SICK BAR The Sick bar remains unchanged and is finely crafted in Europe at CrazyFly’s own factory in Slovakia. Comfortable, yet sleek and simple it features a super light carbon core, the rubber centre line is smooth, the swivel above the chicken-loop operates easily and the chicken-loop is a good size for both unhooking and remaining hooked-in with an unobtrusive chicken finger. The trimming tab does dangle a bit when you have a lot of trim pulled on, but there’s a neat Velcro patch to be able to secure the end against the cleat.

“Whether you're riding in 12 knots or pushing towards 20 and making use of the very extensive throw, the Infinity gives a brilliant sense of control, whether you're new to foiling or not.”

SUMMARY: Whether you're riding in 12 knots or pushing towards 20 and making use of the very extensive throw, the Infinity gives a brilliant sense of control, whether you're new to foiling or not. Loads of sheeting power mixed with responsive handling and turns that never result in rough doses of power, no matter how hard you handle the kite. Very complete package, including comfortable and fully featured bar. KW LIKED:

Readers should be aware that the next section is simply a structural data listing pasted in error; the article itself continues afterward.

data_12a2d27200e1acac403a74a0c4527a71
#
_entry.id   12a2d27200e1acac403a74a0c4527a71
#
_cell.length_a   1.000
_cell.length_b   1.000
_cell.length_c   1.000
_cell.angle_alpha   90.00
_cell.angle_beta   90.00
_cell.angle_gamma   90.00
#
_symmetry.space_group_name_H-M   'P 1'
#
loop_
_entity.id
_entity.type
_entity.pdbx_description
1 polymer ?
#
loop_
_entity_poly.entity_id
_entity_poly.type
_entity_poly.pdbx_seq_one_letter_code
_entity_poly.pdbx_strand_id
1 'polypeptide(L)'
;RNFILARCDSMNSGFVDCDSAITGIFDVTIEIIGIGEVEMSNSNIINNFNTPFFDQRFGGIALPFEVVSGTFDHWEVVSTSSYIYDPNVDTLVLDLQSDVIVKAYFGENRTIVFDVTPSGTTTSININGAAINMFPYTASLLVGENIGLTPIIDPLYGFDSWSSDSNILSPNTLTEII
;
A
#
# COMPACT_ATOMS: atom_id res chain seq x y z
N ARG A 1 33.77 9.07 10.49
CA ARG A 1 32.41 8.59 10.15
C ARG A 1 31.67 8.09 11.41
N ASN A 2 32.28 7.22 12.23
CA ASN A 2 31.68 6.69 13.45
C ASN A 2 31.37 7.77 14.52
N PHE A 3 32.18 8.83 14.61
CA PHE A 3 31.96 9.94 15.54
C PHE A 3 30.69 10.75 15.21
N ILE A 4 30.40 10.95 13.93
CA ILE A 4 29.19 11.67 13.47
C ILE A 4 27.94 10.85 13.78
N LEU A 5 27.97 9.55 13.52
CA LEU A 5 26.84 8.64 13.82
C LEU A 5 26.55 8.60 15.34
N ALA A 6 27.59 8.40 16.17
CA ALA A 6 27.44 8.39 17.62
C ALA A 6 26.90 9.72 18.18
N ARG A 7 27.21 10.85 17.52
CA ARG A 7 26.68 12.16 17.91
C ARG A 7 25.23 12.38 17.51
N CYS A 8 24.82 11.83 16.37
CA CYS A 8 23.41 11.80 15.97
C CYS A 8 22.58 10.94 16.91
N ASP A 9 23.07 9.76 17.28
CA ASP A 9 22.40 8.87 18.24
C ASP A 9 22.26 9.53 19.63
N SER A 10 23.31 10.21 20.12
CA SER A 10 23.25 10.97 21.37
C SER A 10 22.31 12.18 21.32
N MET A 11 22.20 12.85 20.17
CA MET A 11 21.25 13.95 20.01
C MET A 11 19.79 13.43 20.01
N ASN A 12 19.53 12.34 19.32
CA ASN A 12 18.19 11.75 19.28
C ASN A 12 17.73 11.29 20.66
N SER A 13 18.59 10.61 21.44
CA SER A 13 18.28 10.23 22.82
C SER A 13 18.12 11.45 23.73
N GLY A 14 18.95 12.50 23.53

Genuine 12 knot performance that's easy to achieve and feel good about your riding skills. The top end is also very manageable too... which results in excellent value from one kite. KW WOULD CHANGE: Advanced kiters who very aggressively handle their kites may prefer more bar pressure when spinning through a manoeuvre without eyeballs on the kite's location.

INFINITY BALANCE POINTS: Build quality: 8 Full package: 9 Low end: 8.5 Top end: 7.5 Steering speed: 6 Turning circle: 3.5 (if pulled hard) Bar pressure: 4 Water relaunch: 8 Drift: 8 Boost: DT Hang-time: DT Unhooked: DT Crossover: 4 Ease of use: 8 SIZES: 12, 10, 9, 7 and 5m


© 2021